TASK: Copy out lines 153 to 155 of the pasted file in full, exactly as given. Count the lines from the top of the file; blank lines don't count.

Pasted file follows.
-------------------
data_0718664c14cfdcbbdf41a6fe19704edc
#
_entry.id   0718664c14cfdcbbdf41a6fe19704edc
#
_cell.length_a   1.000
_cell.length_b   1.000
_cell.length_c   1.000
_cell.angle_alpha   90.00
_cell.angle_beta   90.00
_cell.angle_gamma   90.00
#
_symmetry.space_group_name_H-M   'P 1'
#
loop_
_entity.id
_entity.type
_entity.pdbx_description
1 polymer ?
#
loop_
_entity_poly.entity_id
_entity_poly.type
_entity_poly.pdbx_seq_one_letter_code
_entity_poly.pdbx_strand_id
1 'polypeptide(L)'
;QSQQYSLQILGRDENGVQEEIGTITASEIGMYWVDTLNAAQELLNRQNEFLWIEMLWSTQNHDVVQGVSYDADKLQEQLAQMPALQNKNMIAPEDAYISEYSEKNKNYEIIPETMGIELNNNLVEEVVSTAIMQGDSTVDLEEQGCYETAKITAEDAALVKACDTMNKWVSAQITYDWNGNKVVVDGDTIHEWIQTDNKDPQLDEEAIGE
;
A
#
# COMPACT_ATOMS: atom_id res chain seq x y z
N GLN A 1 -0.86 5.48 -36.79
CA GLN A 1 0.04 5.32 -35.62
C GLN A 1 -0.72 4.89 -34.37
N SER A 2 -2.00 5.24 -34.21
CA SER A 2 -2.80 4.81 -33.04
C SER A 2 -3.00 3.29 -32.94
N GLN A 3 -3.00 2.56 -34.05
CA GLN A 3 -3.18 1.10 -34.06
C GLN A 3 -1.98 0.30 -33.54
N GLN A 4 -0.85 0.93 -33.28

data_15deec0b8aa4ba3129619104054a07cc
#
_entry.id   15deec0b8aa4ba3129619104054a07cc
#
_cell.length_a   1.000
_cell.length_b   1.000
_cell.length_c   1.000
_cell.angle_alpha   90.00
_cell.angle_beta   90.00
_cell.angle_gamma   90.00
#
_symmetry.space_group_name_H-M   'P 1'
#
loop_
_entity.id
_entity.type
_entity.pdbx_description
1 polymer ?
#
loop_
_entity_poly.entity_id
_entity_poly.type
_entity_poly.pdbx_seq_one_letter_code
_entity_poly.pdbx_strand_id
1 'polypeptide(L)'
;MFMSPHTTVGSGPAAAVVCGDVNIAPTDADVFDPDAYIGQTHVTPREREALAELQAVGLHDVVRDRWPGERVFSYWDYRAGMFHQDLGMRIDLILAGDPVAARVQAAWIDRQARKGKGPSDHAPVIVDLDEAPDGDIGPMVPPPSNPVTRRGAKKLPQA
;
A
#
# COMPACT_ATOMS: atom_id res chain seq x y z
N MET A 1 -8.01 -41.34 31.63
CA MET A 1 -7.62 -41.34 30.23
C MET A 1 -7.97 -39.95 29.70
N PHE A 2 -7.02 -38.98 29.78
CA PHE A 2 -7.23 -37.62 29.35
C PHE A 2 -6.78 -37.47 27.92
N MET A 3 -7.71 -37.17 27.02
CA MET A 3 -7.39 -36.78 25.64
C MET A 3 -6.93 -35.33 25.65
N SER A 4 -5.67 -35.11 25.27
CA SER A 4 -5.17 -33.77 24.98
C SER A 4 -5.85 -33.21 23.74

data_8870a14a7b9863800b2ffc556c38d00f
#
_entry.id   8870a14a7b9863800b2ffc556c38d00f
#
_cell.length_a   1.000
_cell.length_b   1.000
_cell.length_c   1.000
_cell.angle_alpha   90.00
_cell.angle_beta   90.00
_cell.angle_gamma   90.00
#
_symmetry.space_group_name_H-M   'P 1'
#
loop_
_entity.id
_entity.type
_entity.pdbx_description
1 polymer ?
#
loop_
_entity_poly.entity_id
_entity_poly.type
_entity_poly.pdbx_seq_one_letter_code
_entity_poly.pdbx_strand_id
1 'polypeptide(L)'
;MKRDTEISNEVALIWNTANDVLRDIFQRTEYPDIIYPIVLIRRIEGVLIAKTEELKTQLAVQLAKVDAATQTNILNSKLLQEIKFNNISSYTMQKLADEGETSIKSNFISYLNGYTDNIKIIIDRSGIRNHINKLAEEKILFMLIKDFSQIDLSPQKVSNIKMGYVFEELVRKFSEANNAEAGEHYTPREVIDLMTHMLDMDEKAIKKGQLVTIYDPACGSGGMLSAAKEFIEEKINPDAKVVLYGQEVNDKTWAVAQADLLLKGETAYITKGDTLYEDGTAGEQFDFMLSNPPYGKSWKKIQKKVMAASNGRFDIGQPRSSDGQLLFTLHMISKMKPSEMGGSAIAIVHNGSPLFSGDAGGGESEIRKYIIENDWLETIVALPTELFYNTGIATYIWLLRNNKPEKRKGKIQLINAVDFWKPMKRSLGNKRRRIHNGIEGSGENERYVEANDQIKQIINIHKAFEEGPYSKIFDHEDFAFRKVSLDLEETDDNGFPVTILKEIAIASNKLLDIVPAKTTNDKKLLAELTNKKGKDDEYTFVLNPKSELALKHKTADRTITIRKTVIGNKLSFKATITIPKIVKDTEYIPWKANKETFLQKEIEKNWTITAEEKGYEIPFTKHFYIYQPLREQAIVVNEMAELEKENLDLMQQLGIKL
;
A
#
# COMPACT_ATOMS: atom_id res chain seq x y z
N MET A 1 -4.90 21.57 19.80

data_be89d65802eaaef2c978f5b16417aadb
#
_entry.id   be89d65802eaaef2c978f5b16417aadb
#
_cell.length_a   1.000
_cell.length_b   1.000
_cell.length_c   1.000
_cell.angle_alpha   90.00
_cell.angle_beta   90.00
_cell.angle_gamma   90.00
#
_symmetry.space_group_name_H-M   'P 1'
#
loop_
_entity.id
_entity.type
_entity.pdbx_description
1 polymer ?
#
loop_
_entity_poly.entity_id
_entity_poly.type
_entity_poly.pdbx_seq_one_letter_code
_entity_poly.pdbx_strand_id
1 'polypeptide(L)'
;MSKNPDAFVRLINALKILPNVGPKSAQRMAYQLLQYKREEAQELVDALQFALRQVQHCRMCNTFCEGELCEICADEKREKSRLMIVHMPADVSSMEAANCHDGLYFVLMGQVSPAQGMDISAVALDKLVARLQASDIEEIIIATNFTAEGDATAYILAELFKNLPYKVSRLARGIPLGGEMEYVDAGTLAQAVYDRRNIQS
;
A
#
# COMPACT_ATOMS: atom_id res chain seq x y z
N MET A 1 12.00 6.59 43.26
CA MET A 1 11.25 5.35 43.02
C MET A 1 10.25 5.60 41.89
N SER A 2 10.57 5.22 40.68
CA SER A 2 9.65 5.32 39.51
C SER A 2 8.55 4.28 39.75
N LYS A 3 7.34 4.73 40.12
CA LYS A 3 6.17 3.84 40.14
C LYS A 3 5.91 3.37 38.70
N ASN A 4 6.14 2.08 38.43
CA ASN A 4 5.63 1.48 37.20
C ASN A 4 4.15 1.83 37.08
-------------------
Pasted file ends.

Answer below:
N ASN A 4 6.14 2.08 38.43
CA ASN A 4 5.63 1.48 37.20
C ASN A 4 4.15 1.83 37.08